Three of the fixes, or bulletins, were deemed "critical" because they addressed bugs that all allowed remote code execution (RCE) after a user opened a malicious file or viewed an infected web page.
The highest-priority patch appears to be MS13-059, which resolves 11 vulnerabilities affecting Internet Explorer, from IE 6 running on Windows XP to IE 10 running on Windows 8 and RT tablets. The bulletin patched “severe vulnerabilities” that could allow an attacker to obtain the same user rights as victims who visit an infected web page.
Wolfgang Kandek, CTO at Redwood City, Calif.-based cloud security and compliance solutions provider Qualys, said in a Tuesday blog post that the fix should be installed as soon as possible.
“As usual with IE vulnerabilities, the attack vector would be a malicious web page, either exploited by the attacker or it could be sent to the victim in a spear phishing email," he said in prepared comments sent to SCMagazine.com. "Patch this immediately as the highest priority on your desktop system and wherever your users browse the web."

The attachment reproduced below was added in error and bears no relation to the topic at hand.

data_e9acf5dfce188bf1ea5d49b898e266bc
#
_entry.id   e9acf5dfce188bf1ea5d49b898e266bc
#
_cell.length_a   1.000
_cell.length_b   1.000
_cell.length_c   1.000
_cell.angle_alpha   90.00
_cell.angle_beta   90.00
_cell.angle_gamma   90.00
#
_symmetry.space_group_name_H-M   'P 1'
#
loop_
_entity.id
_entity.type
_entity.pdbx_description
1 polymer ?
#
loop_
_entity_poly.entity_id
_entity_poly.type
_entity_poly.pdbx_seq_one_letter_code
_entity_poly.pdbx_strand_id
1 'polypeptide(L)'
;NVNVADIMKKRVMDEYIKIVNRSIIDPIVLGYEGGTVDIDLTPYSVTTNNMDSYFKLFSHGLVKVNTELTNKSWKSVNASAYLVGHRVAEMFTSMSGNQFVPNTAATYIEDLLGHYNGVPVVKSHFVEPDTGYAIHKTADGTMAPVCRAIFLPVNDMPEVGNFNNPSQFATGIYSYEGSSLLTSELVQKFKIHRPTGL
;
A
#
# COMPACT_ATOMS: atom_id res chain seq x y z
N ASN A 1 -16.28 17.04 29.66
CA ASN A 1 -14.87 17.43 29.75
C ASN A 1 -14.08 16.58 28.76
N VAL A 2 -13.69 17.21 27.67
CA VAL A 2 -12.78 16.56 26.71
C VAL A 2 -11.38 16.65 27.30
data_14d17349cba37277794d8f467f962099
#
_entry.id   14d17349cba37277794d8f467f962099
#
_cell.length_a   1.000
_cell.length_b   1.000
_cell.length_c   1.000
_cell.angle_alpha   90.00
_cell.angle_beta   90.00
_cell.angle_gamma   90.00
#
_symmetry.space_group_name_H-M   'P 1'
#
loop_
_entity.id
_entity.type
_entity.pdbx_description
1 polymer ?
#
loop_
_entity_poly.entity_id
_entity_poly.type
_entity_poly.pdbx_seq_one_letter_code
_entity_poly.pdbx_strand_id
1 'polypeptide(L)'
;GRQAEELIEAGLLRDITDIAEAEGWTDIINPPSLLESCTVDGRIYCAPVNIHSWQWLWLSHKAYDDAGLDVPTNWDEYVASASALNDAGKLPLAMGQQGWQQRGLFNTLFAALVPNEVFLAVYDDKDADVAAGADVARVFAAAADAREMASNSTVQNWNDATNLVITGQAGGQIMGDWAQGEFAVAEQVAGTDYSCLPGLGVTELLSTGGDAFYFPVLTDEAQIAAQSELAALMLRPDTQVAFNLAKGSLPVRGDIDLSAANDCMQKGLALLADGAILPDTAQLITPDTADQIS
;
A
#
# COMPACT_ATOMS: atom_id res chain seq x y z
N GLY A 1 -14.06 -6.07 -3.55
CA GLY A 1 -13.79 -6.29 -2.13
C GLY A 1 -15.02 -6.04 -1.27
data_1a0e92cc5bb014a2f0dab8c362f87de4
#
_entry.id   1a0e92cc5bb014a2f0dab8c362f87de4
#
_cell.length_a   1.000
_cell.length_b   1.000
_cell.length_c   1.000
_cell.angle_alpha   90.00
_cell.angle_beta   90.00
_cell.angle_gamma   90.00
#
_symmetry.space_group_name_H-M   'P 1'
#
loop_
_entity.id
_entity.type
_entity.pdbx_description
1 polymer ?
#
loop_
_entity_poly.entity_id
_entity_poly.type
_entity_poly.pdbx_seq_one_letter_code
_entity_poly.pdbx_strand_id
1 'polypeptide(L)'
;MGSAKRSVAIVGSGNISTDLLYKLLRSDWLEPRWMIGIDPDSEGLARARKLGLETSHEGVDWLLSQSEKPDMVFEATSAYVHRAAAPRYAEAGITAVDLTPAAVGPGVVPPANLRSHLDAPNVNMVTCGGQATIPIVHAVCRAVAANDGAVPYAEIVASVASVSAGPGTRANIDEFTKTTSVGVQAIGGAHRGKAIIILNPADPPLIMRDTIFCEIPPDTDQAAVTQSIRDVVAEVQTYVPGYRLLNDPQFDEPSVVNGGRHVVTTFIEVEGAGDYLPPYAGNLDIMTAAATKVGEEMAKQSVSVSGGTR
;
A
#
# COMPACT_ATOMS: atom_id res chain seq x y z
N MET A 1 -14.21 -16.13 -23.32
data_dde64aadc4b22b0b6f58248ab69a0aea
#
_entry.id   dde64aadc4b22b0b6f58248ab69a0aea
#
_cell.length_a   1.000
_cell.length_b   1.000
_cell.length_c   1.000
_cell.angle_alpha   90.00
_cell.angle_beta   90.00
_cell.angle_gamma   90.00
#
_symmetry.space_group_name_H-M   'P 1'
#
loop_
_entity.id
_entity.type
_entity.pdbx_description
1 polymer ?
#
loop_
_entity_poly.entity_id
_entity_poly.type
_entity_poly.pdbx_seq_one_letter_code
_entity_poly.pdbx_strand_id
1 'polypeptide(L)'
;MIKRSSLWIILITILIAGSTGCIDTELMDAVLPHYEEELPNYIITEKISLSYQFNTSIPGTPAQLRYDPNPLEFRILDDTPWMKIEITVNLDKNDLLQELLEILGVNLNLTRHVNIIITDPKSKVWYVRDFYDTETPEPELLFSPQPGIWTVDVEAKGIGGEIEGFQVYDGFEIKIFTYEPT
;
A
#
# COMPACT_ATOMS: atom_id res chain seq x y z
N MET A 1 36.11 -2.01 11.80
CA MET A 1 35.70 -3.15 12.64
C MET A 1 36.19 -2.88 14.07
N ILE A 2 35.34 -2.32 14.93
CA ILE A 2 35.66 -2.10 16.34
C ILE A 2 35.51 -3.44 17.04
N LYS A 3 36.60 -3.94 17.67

A second critical bulletin, MS13-060, fixed one privately reported flaw in Unicode Scripts Processor, a Windows service used to render Unicode-encoded text. If exploited, the bug could also allow a saboteur to remotely execute code after a user views a malicious document or web page using an application that supports embedded OpenType fonts.
The final critical fix, bulletin MS13-061, rectified three publicly disclosed bugs in Microsoft Exchange Server. The bugs actually lie in the way Exchange files are processed by Oracle Outside In, a set of libraries that software developers use to decode hundreds of file formats. Microsoft has dealt with similar issues in the past.
There are no reports the weaknesses have been exploited in the wild.
Additional patches in the Microsoft update addressed bugs rated “important” that could allow attackers to carry out denial-of-service attacks and gain elevated rights privileges.